The reset correction is a MIRI step that attempts to correct for the reset anomaly effect. This effect is caused by the non-ideal behavior of the FET upon resetting in the dark causing the initial frames in an integration to be offset from their expected values. Another MIRI effect caused by resetting the detectors is the RSCD effect (see rscd).
The reset correction is a MIRI-specific correction. It will not be applied to data from other instruments.
For MIRI exposures, the initial groups in each integration suffer from two effects related to the resetting of the detectors. The first effect is that the first few groups after a reset do not fall on the expected linear accumulation of signal. The most significant deviations ocurr in groups 1 and 2. This behavior is relatively uniform detector-wide. The second effect, on the other hand, is the appearance of significant extra spatial structure in these initial groups, before fading out in later groups.
The reset anomaly effect fades out by ~group 15 for full array data. It takes a few more groups for the effect to fade away on subarray data. The time constant of the effect seems to be closely related to the group number and not time since reset.
For multiple integration data, the reset anomaly also varies in amplitude for the first few integrations before settling down to a relatively constant correction for integrations greater than the second integration for full array data. Because of the shorter readout time, the subarray data requires a few more integrations before the effect is relatively stable from integration to integration.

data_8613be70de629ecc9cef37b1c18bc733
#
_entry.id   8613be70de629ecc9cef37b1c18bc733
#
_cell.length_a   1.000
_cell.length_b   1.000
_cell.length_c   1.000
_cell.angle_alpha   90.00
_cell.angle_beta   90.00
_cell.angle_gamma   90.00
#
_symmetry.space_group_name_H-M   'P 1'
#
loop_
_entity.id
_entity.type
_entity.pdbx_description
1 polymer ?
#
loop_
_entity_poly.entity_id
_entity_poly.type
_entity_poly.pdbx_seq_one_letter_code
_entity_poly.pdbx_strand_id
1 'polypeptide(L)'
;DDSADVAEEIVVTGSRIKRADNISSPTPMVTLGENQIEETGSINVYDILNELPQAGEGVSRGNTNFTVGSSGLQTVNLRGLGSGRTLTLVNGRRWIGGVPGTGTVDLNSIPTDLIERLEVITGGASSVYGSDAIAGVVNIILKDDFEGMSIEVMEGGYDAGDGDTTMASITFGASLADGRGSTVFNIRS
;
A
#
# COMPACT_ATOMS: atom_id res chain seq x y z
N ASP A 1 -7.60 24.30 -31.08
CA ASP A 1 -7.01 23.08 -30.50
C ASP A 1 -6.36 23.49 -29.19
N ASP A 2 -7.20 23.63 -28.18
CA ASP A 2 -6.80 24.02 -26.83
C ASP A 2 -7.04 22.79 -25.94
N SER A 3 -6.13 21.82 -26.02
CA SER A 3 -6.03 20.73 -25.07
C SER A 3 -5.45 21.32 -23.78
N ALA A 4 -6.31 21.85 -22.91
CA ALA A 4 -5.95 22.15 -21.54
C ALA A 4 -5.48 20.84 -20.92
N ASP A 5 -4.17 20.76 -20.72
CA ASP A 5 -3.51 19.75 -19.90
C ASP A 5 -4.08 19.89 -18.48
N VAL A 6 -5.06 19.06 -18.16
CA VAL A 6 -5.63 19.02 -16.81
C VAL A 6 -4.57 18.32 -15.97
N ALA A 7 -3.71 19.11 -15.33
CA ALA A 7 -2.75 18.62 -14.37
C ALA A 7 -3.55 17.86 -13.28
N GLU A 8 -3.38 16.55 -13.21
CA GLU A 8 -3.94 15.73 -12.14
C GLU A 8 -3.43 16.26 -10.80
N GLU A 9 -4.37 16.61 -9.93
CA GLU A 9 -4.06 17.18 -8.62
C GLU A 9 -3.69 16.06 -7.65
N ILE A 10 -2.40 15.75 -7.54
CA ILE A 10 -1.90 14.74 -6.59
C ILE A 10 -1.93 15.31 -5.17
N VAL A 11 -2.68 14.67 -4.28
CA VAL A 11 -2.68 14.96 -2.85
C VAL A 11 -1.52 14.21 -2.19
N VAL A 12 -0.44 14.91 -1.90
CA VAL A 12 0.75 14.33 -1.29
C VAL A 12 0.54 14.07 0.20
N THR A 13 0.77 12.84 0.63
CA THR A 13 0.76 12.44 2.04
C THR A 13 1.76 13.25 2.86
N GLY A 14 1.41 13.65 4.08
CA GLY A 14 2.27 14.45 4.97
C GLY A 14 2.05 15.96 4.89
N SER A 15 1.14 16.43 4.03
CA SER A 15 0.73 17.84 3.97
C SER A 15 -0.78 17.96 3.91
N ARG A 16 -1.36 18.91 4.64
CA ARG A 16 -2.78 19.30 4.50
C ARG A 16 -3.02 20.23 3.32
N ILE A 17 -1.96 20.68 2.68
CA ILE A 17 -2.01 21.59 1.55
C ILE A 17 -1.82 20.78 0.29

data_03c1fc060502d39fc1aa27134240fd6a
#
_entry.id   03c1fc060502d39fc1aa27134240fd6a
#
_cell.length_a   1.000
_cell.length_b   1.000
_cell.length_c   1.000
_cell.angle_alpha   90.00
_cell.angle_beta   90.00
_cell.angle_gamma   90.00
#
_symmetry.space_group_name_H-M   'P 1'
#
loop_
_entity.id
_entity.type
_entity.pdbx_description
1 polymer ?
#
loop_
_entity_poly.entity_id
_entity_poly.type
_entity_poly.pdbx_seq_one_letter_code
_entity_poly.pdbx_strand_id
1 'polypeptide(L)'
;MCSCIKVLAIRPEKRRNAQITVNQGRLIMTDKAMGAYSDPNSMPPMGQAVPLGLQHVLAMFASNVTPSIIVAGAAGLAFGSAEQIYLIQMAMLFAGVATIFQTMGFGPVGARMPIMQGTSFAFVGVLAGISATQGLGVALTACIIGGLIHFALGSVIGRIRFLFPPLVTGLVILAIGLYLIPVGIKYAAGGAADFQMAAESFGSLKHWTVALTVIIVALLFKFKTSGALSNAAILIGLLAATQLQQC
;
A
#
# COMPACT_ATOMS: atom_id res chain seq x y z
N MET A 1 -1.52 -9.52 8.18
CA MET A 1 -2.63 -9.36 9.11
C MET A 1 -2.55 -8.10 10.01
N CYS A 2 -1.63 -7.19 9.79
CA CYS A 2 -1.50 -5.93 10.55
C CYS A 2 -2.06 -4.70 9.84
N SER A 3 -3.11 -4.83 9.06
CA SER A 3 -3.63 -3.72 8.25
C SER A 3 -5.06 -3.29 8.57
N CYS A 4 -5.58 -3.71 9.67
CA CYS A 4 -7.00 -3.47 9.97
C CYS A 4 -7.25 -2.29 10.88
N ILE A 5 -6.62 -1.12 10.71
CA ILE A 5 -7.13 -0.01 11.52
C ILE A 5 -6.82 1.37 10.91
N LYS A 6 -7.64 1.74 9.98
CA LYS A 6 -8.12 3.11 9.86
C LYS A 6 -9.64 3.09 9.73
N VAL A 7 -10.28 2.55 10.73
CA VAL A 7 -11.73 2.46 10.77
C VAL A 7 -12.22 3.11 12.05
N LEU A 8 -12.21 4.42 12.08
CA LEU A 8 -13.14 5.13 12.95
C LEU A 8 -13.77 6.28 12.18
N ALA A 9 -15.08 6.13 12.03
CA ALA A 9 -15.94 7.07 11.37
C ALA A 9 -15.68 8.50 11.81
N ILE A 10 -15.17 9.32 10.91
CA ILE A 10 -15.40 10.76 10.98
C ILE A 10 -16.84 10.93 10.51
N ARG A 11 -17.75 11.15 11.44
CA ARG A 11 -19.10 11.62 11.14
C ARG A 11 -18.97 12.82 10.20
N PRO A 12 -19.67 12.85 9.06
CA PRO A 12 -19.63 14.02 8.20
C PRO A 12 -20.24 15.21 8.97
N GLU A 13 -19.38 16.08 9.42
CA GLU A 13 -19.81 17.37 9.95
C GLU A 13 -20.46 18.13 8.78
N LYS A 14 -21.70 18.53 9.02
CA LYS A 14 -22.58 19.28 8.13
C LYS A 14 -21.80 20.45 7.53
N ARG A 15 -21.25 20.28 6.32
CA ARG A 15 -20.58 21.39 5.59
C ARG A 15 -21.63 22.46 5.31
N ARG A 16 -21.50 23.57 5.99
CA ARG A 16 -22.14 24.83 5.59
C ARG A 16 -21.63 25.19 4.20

The reset correction step applies the reset reference file. The reset reference file contains an integration dependent correction for the first N groups, where N is defined by the reset correction reference file.
The format of the reset reference file is NCols X NRows X NGroups X NInts. For full frame data, the current implementation uses a reset anomaly reference file, which contains a correction for the first 15 groups for all integrations. The reference file contains two corrections: one for the first integration and a second one for all other integrations. The correction was determined so that the correction is forced to be zero on group 15. For each integration in the input science data, the reset corrections are subtracted, group-by-group, integration-by- integration. If the input science data contains more groups than the reset correction, then correction for those groups is zero. If the input science data contains more integrations than the reset correction then the correction corresponding to the last intergration in the reset file is used.
There is a single, NCols X NRowss, DQ flag image for all the integrations. The reset DQ flag array are combined with the science PIXELDQ array using numpy’s bitwise_or function. The ERR arrays of the science data are currently not modified at all.
The reset correction is subarray-dependent, therefore this step makes no attempt to extract subarrays from the reset reference file to match input subarrays. It instead relies on the presence of matching subarray reset reference files in the CRDS. In addition, the number of NGROUPS and NINTS for subarray data varies from the full array data as well as from each other.